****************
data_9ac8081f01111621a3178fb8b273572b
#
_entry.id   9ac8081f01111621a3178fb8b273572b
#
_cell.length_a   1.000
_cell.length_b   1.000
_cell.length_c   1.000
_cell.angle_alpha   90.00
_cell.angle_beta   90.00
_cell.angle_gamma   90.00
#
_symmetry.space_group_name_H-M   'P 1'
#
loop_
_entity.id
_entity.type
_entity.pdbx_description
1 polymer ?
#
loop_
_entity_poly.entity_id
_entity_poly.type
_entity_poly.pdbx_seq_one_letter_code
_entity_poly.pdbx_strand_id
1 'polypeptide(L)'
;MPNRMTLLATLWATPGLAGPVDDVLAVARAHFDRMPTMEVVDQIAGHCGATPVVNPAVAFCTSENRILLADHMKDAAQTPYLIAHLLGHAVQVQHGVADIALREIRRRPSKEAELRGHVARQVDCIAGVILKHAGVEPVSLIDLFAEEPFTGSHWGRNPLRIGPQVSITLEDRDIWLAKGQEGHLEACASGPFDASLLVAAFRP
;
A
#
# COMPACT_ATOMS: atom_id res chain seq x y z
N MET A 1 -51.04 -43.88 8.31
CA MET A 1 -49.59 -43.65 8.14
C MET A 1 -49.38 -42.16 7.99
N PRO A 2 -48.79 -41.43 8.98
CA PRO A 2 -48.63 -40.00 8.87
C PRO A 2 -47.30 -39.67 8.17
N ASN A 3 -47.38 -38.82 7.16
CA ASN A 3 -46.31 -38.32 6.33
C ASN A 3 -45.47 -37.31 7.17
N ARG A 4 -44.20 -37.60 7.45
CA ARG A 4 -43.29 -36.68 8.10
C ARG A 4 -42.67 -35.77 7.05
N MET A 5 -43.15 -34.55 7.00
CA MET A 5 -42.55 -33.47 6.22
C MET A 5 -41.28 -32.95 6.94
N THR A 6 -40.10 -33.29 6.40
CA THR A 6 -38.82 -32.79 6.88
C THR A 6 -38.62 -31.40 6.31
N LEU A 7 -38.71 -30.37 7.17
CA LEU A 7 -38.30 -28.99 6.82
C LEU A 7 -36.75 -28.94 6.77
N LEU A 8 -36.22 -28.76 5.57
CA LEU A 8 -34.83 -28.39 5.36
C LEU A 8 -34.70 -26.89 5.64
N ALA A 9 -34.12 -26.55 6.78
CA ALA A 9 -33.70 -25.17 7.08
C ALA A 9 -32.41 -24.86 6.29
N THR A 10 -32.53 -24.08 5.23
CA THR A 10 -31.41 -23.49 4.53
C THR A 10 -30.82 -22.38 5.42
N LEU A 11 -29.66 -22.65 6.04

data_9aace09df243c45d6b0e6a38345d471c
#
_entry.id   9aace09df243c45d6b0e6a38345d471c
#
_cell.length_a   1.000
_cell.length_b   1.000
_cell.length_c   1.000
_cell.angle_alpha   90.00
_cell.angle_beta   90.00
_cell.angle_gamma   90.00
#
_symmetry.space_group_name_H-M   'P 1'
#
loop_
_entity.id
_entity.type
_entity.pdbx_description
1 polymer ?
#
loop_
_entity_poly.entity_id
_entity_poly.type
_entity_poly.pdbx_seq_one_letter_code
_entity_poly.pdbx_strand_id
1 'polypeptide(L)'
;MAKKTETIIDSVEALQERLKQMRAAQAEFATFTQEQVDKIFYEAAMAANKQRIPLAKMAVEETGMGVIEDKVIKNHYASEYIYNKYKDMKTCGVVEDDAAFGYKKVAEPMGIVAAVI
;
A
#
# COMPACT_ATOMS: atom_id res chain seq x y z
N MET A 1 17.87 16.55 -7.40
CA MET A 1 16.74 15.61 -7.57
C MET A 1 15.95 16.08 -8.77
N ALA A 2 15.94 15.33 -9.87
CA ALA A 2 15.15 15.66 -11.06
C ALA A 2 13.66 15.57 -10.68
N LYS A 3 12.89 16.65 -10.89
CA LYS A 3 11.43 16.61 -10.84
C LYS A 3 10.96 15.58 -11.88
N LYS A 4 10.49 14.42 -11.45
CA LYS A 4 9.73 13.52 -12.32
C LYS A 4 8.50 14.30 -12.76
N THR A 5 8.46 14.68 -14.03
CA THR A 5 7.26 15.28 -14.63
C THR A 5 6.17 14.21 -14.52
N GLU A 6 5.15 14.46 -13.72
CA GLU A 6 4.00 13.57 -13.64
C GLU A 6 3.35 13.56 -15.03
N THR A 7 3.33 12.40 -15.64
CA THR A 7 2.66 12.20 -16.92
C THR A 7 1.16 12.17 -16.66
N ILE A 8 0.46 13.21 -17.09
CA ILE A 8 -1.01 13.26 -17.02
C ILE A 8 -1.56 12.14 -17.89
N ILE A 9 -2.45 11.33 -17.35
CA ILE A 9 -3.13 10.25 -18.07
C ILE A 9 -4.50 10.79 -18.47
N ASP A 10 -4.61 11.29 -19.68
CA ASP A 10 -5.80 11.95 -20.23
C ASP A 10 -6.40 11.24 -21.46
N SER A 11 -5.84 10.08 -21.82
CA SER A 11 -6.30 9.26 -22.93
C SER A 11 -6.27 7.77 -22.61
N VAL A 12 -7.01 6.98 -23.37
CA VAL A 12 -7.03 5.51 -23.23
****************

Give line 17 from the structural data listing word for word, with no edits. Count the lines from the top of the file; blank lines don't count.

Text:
_entity.pdbx_description